The emergence of craft beers and microbrewers is changing the industry landscape.
According to this article, some executives in the the beer industry seem concerned that the beer business may eventually be dominated by local producers. In other words, sort of go the way of the wine industry.
The article has some useful information about how the global beer business has been changing:
- The four largest beer companies now have 55% of the beer market compared to 17% in 1999.
- Not surprisingly, operating margins have doubled for them with the added scale and reduced competition.
That's the good news. Here's the challenge:
- Consumer tastes in the U.S. & U.K. are changing in favor of craft brewers.
- Craft brewers have grown volumes by 9.8% per year over 5 years in the U.S., now have 6% market share.
- Mainstream beers volumes have been going the opposite direction...dropping more like 1.9% annually.
- The three biggest craft brewers command 35% of the craft beer market (excluding the craft brewers owned by the big players).
4 largest Beer Companies*
Anheuser-Busch InBev (BUD)
Anheuser-Busch InBev, the biggest among these four, has a market cap of ~ $ 140 billion, revenue of ~ $ 40 billion, profit margin of 18 percent or so, and sells at roughly 20x current earnings.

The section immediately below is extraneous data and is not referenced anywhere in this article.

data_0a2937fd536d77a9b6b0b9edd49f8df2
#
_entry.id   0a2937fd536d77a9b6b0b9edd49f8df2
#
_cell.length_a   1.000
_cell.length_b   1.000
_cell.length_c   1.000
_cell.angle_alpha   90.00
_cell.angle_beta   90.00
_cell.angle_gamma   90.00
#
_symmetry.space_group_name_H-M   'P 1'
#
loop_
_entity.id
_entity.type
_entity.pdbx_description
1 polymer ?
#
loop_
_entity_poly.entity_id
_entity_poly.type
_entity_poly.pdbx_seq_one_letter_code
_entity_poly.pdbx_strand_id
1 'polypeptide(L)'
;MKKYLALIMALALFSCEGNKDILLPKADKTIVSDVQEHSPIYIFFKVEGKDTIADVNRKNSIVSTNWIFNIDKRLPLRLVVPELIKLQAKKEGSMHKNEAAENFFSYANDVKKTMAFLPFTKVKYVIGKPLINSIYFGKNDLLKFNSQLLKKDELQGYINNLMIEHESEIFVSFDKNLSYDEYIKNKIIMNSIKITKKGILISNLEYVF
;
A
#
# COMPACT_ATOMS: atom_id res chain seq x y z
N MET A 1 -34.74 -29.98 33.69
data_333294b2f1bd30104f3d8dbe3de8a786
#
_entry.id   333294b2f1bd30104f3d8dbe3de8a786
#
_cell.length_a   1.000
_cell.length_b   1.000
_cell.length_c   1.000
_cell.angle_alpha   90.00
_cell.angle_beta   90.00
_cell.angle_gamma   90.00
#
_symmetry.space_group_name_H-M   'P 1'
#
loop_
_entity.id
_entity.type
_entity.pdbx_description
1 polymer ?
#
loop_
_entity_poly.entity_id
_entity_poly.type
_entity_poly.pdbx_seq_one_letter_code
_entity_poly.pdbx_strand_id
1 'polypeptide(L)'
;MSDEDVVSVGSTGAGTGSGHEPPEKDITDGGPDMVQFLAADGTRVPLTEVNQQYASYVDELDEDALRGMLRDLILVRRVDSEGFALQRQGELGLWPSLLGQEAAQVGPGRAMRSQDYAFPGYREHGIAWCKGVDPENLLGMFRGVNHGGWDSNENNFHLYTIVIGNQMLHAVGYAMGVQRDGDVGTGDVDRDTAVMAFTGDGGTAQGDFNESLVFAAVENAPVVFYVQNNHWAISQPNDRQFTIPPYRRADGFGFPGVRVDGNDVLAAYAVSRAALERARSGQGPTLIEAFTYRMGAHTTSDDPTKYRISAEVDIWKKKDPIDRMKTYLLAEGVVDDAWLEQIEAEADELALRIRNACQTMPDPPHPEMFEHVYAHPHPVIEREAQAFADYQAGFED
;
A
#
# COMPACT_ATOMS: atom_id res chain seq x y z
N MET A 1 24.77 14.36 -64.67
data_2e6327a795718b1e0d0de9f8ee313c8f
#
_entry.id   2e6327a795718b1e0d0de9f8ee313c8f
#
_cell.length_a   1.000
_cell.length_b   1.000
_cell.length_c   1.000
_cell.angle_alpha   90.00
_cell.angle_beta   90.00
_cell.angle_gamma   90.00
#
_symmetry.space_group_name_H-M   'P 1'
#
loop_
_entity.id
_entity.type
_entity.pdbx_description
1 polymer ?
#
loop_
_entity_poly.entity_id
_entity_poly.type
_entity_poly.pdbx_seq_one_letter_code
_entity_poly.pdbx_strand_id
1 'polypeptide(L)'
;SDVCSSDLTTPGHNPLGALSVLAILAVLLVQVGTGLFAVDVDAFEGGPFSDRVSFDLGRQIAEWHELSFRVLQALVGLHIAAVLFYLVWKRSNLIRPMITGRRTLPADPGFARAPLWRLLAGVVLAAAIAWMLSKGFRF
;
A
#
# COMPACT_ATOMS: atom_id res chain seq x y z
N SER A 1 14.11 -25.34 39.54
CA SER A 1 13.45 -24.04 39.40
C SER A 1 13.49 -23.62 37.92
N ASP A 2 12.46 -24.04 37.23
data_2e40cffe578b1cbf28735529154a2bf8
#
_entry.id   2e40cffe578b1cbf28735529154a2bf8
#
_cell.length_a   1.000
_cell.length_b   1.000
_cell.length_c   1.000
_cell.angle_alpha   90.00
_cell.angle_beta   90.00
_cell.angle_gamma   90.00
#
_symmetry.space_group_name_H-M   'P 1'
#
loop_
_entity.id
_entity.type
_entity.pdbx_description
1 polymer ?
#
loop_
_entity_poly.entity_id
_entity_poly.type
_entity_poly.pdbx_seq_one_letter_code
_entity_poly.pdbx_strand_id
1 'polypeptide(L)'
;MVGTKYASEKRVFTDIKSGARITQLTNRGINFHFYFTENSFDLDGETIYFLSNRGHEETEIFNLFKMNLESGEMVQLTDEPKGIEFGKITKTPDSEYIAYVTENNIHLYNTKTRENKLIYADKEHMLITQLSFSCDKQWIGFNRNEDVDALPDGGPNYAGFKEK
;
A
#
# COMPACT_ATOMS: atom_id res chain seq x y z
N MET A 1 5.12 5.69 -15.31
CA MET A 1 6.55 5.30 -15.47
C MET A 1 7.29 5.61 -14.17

It's a business that has a substantial economic moat but, unfortunately, not a cheap valuation.
Molson Coors (TAP) is smaller than the four above especially when compared to AB InBev. Its market cap is just under $ 8 billion but has less than 1/10th the earnings of AB InBev.
Molson Coors sells for a much more reasonable valuation but offers a narrower economic moat.
The article suggests all these changes are likely to put downward pressure on operating margins. Maybe so.
The big beer companies will have to respond to the changing industry dynamics and, at times, it may even be somewhat of a challenge for the big players to adapt. Buying the best of the microbreweries or developing more of their own craft beers in-house seems probable.
Having more brands may mean more costs for the but beer remains a business about scale and dominant distribution. So, considering the big picture from an investors perspective, I doubt this will end up putting a meaningful dent in the core long-term economics of the biggest industry players. I'd be surprised if they didn't produce very impressive returns on capital over the long haul.
I just wish their valuations would become a bit more attractive again.
The growth prospects may exist among the craft brewers and the best of them might even do more than just okay. Boston Beer Company (SAM) seems to have a pretty good shot at developing a nicely sustainable economic moat but the shares are far from inexpensive.
They may lack exciting growth prospects, but long run core economics of the widest moat big beer companies probably shouldn't be underestimated.
Consider that, before prohibition, the number of breweries in the U.S. peaked at 1,751 breweries.
By 1980, that number had fallen to less than 100 breweries.
In 2011, there were 1940 craft brewers according to the Brewers Association. So the changes to the industry have been pretty dramatic.
No position in the above stocks
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